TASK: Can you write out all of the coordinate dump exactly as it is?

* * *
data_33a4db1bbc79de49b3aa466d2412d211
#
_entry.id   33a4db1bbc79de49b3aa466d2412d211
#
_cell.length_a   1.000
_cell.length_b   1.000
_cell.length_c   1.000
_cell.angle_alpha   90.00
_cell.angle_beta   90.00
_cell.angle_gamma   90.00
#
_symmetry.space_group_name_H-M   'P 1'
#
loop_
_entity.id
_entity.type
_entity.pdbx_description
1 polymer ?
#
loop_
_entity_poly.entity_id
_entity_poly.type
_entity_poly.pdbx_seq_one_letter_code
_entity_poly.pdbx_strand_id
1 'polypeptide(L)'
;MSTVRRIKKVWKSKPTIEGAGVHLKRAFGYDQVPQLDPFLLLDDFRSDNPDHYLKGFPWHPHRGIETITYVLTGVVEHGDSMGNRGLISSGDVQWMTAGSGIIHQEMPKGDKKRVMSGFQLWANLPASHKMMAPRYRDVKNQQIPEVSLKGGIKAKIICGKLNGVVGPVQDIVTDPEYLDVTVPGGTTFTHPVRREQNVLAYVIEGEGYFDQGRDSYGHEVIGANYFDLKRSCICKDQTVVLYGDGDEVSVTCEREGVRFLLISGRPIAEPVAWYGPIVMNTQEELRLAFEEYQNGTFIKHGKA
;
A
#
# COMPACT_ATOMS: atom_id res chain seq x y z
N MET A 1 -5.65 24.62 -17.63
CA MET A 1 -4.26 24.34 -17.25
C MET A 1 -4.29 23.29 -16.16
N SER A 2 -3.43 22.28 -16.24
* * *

data_33a4db1bbc79de49b3aa466d2412d211
#
_entry.id   33a4db1bbc79de49b3aa466d2412d211
#
_cell.length_a   1.000
_cell.length_b   1.000
_cell.length_c   1.000
_cell.angle_alpha   90.00
_cell.angle_beta   90.00
_cell.angle_gamma   90.00
#
_symmetry.space_group_name_H-M   'P 1'
#
loop_
_entity.id
_entity.type
_entity.pdbx_description
1 polymer ?
#
loop_
_entity_poly.entity_id
_entity_poly.type
_entity_poly.pdbx_seq_one_letter_code
_entity_poly.pdbx_strand_id
1 'polypeptide(L)'
;MSTVRRIKKVWKSKPTIEGAGVHLKRAFGYDQVPQLDPFLLLDDFRSDNPDHYLKGFPWHPHRGIETITYVLTGVVEHGDSMGNRGLISSGDVQWMTAGSGIIHQEMPKGDKKRVMSGFQLWANLPASHKMMAPRYRDVKNQQIPEVSLKGGIKAKIICGKLNGVVGPVQDIVTDPEYLDVTVPGGTTFTHPVRREQNVLAYVIEGEGYFDQGRDSYGHEVIGANYFDLKRSCICKDQTVVLYGDGDEVSVTCEREGVRFLLISGRPIAEPVAWYGPIVMNTQEELRLAFEEYQNGTFIKHGKA
;
A
#
# COMPACT_ATOMS: atom_id res chain seq x y z
N MET A 1 -5.65 24.62 -17.63
CA MET A 1 -4.26 24.34 -17.25
C MET A 1 -4.29 23.29 -16.16
N SER A 2 -3.43 22.28 -16.24